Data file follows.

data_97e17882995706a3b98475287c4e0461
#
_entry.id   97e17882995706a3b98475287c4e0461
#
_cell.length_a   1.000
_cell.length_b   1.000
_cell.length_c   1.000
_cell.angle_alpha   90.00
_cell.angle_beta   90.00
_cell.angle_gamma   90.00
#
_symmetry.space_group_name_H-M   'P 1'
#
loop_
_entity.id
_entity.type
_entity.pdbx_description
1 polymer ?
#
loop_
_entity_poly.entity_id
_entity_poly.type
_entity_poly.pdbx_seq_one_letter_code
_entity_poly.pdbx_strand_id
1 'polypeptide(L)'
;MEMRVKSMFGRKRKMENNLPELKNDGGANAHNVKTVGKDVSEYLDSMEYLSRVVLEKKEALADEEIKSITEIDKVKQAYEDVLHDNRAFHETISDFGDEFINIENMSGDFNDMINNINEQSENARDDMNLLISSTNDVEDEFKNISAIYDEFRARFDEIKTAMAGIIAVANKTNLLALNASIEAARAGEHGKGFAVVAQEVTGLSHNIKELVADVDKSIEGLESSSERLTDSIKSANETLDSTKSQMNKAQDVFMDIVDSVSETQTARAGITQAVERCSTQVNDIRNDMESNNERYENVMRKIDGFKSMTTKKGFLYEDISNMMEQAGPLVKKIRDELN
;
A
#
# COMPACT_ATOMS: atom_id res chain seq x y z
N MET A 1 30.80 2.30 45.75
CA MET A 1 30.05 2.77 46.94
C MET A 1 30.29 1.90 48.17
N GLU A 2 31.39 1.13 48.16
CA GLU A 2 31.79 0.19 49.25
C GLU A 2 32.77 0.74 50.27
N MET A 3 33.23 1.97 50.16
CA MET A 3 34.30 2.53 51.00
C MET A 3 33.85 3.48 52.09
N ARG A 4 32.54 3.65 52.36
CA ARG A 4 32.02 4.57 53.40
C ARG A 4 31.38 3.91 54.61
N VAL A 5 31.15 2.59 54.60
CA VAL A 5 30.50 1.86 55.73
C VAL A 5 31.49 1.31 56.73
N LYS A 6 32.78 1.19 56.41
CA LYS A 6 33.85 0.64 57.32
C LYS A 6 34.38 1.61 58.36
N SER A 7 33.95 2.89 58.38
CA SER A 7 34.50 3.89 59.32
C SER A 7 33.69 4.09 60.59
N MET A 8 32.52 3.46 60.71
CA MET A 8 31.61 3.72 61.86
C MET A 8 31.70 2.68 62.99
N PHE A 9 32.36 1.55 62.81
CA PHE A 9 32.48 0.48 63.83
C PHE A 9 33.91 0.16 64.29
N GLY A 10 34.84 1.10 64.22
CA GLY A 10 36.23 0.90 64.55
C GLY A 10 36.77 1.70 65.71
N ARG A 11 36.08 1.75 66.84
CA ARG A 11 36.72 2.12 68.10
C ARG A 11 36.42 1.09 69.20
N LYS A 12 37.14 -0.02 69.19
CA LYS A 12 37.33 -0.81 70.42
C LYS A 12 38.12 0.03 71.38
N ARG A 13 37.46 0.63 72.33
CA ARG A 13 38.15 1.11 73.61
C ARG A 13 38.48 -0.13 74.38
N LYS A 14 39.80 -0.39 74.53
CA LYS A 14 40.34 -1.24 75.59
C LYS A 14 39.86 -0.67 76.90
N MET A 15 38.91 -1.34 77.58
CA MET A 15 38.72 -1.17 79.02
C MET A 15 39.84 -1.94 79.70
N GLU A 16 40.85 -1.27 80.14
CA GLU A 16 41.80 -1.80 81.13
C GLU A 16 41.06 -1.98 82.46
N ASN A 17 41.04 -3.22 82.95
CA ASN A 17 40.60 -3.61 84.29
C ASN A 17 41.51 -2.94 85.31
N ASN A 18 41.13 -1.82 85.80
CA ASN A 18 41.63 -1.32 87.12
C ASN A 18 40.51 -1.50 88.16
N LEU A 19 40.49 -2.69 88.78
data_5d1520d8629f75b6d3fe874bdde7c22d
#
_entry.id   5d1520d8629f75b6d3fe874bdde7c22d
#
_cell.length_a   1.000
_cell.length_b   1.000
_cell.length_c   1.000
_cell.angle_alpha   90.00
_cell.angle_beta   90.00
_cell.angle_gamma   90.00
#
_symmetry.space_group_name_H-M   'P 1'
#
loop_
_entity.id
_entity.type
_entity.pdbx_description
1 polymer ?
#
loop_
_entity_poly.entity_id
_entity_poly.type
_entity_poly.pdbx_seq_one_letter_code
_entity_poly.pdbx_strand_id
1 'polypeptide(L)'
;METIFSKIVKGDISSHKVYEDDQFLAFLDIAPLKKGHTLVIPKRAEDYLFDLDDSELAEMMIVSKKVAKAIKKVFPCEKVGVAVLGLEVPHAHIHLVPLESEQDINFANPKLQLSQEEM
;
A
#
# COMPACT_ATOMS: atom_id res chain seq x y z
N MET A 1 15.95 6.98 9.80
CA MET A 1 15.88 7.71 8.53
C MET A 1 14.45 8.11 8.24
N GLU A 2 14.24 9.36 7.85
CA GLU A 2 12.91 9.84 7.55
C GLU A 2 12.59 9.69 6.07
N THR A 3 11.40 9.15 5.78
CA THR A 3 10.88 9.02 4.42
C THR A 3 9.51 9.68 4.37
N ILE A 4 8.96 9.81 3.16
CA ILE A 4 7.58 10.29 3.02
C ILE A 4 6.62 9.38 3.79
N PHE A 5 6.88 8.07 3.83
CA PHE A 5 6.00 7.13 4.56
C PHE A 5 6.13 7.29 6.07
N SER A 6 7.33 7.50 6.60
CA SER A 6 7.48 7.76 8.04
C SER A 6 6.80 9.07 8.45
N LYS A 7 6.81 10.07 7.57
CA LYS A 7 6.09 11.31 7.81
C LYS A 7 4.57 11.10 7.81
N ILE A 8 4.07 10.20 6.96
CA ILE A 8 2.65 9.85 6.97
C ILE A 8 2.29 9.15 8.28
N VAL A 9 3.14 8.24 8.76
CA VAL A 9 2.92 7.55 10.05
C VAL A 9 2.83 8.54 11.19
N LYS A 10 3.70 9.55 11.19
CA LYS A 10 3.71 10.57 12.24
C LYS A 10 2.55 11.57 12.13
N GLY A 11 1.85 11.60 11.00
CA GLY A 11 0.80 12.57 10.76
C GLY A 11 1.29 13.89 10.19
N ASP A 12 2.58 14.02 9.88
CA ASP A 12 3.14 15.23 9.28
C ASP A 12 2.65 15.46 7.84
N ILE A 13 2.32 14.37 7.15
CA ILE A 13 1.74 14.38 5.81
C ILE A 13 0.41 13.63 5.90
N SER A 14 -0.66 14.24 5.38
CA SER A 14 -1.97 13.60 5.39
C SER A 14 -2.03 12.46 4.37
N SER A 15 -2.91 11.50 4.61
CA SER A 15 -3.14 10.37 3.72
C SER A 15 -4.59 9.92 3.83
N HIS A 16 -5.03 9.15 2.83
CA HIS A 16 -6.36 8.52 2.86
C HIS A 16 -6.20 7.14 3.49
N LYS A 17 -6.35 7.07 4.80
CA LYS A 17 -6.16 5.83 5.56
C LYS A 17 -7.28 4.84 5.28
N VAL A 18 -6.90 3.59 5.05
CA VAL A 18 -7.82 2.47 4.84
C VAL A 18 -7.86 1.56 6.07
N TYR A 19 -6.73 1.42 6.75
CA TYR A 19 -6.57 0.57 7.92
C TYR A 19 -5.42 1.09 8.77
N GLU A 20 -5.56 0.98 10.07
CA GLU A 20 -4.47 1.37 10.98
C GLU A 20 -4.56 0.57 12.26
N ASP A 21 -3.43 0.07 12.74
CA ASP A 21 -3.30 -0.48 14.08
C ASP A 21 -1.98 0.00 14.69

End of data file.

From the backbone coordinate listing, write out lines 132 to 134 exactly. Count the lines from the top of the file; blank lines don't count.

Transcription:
CA SER A 6 7.48 7.76 8.04
C SER A 6 6.80 9.07 8.45
N LYS A 7 6.81 10.07 7.57